Monday, May 13, 2013

The Hidden Art of Homemaking, chapter 5: Interior Decorating and The Friendly Giant

This You-tube video, if you've never seen it, is a clip from the program Clean Sweep. Several years ago when we had a satellite dish, it used to come on right around the time we got home from church on Sundays, and the kids and I would get a quick lunch and watch. You know what happens after they blow the whistle? Everybody gets busy and hauls EVERYTHING in that room out to the yard, for sorting and a whole lot of discarding. Some of it, they junk--the dirty, the useless. Some of it gets sold in a big yard sale. The best stuff gets kept and incorporated into a new room design.

I learned several things from watching this show.

1)  Many of our houses contain several-times-over-enough stuff already to be beautiful, functional, and express our dreams, values, and individuality.  At church we are watching a DVD series with Dallas Willard, and in yesterday's session he stated that humans are "treasuring creatures."  Our "things" are important to us; they give us identity; they give us comfort.  As Edith Schaeffer says, they also give us continuity when housing has to change or life gets difficult.  It's not unnatural to want to have treasured possessions, cherished things.  Sometimes they remind us of people we love, or places we've been, or special times.

What Edith Schaeffer didn't deal with so much, around 1970, was the problem of Too Much.  She didn't talk much about shopping addiction, hoarding, or just getting stuck with a load of somebody else's possessions. The issue of creative homemaking for us now is often cutting down, cleaning out, detaching ourselves from enough of the "stuff" so that we can cherish the most meaningful, most memorable, most beautiful.  Charlotte Mason talks about using our will to make choices, rather than just accepting whatever default options present themselves; in making our homes more homelike, that would include making conscious choices about the things you want in a room, and what you don't want.

2)  If you're letting it get dirty, piled over with junk, even mouse-inhabited (like one Clean Sweep family's "heirloom clock"), then maybe you don't really care about it.

2b)  Honesty time:  abandoned projects and hobbies, clothes that don't fit, mousey clocks, big buying mistakes--let them go.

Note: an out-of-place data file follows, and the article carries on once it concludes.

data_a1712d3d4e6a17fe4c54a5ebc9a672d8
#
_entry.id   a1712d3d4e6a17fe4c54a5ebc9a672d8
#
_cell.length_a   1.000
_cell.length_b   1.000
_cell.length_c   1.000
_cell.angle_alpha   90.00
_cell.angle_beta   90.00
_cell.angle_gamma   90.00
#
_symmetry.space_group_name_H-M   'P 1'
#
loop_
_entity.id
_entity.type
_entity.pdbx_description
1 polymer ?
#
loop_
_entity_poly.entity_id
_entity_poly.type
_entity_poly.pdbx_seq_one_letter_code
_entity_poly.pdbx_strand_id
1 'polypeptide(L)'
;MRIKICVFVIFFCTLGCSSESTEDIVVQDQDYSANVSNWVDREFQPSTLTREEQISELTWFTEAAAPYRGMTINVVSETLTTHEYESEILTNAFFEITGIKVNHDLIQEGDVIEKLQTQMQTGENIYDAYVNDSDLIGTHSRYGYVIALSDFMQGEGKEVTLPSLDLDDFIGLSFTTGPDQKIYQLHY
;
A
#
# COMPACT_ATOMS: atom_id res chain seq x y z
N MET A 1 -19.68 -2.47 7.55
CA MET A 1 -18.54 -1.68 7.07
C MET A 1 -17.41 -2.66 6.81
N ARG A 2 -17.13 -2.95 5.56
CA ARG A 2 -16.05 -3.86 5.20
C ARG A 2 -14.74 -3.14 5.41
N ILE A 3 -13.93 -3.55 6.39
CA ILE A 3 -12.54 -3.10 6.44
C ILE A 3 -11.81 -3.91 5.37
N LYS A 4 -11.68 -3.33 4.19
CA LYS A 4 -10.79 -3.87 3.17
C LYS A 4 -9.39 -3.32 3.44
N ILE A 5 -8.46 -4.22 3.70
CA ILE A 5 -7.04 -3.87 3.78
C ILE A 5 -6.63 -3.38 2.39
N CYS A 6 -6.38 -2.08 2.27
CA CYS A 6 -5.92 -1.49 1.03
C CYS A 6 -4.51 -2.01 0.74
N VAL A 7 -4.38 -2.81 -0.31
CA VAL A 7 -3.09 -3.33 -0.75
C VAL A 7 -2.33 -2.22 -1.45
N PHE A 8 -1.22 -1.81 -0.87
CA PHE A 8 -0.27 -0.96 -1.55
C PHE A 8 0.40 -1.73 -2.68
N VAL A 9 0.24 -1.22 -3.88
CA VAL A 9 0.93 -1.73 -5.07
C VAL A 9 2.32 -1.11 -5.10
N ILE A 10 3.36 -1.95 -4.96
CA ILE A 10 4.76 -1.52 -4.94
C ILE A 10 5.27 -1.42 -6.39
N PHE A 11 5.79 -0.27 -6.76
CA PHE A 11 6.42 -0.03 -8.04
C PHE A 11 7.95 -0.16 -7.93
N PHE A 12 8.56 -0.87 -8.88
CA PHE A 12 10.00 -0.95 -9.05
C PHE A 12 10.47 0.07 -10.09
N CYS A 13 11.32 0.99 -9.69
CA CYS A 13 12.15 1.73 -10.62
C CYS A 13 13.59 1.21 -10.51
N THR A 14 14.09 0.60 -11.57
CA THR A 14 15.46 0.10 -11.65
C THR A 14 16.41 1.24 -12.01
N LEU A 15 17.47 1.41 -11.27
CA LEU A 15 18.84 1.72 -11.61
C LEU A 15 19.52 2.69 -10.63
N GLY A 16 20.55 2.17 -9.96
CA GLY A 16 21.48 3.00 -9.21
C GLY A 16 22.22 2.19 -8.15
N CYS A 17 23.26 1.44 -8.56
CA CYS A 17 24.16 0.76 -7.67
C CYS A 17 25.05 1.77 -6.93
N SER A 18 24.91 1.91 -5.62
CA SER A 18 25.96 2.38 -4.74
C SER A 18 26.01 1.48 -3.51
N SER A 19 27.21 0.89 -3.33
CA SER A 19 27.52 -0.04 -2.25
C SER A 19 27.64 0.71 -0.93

3)  If you do care about something, then use your newly-cleared-out space to use or display it.  On one episode, the Clean Sweep decorator framed some fabric and glued on treasured but hidden-in-a-box dried rosebuds.  As I recall, the decorators also found ways to display Scout memorabilia (after deciding that it WAS really important to the owner), and odd pieces of inherited furniture (ditto).  That doesn't mean that you have to turn EVERY dried flower into art, or that EVERY ex-Scout should have his/her badges on display (or should even keep them).  That's where individuality happens.

3b)  I don't know if this came up on Clean Sweep, but sometimes, especially with children, "treasures" that were once loved can be outgrown.  A good clue is if the dust on the model horses is now an inch thick.

4)  At least on Clean Sweep, a good carpenter seems to solve a thousand problems.  Once the clutter is out of the house, the re-do usually follows two different streams:  the decorator works with colour and the look of the whole thing, and the organizer usually gets the show's carpenter to build some kind of a wall unit in a family room or dining room, or a work island in a workshop, or a neat loft bed with storage.  Sometimes it's just shelves in a closet, or extending a too-small desk.  This is not to say that all storage problems need to be tackled with a router; only that sometimes the piles get piled because there is no good place to put things, even important things.  Backpacks get dumped if there are no pegs to hang them on.